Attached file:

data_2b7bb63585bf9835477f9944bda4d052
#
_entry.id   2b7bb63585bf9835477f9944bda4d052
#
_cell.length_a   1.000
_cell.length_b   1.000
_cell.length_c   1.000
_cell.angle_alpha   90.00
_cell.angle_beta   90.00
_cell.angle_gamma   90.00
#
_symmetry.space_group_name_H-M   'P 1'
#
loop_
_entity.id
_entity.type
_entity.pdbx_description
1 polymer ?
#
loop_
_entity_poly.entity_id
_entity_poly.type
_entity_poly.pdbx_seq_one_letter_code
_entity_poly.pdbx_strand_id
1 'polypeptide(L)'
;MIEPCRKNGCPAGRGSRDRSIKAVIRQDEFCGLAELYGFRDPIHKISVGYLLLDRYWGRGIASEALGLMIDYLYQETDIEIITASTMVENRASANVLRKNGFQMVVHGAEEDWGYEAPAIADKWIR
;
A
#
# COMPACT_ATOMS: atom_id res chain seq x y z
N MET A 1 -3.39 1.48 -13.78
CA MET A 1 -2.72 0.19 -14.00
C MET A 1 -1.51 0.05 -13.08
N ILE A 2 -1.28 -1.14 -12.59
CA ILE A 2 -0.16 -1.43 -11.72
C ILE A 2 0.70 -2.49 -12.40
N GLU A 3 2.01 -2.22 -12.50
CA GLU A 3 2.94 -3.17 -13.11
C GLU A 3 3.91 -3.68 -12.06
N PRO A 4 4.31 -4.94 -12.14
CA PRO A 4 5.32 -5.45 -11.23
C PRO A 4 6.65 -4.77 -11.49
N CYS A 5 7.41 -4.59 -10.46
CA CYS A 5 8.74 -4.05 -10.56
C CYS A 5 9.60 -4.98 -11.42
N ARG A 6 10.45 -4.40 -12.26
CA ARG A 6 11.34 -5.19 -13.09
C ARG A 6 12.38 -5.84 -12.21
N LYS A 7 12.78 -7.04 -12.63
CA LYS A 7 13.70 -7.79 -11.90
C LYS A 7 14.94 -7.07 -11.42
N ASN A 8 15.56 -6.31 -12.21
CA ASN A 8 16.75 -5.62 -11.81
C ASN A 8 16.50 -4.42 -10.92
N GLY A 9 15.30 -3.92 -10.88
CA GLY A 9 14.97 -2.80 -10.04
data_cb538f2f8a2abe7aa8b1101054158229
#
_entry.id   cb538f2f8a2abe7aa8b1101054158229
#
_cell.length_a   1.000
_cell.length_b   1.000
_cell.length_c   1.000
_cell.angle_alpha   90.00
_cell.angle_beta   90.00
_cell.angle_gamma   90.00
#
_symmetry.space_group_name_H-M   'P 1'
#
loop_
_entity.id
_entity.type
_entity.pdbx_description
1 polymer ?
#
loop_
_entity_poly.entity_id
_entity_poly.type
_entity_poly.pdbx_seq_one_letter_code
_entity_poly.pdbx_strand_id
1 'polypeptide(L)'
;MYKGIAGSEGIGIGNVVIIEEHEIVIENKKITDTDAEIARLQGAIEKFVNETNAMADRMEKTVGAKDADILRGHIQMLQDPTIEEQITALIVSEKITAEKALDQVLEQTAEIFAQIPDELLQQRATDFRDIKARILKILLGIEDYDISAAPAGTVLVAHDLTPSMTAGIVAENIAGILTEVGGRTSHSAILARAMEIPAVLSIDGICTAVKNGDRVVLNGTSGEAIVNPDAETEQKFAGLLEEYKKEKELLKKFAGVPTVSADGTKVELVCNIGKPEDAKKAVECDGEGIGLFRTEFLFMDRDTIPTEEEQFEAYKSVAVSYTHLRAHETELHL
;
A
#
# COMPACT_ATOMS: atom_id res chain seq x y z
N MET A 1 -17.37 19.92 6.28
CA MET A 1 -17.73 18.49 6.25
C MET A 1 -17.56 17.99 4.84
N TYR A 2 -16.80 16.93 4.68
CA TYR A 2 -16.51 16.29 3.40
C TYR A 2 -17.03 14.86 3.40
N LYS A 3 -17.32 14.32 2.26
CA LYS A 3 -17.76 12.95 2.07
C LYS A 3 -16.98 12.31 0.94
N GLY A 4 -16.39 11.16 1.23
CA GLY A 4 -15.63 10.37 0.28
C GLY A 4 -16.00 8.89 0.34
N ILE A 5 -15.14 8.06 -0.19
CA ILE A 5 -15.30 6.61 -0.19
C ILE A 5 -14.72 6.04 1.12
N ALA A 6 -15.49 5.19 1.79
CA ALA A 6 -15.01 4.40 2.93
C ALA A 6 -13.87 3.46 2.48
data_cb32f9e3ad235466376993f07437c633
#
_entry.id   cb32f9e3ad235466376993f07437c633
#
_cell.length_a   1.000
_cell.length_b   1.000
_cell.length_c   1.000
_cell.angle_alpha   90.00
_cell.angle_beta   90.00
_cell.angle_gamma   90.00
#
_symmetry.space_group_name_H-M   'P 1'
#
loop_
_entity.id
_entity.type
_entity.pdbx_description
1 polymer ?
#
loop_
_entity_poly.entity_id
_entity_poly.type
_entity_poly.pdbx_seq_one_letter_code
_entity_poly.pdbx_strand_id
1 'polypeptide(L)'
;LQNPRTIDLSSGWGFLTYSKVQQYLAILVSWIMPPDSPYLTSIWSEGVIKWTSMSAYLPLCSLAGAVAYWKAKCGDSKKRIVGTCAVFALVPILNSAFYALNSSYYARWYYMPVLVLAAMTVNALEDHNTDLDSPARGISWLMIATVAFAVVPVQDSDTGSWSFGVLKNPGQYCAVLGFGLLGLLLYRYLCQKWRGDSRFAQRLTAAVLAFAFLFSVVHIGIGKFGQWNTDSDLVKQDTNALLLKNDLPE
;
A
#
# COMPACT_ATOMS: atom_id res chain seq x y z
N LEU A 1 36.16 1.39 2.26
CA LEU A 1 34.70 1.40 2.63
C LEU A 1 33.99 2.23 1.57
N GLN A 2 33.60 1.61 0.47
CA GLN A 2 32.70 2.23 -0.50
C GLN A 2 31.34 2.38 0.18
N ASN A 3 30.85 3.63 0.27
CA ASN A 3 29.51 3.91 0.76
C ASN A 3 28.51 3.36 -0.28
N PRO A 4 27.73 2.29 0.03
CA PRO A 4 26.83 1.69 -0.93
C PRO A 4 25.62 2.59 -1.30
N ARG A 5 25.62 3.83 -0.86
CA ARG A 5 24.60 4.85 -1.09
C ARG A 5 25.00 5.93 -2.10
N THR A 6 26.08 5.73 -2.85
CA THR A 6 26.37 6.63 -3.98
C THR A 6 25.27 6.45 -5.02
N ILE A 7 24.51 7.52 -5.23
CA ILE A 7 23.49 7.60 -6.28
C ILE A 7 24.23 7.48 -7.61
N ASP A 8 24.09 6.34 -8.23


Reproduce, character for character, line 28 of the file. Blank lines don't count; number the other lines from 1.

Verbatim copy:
A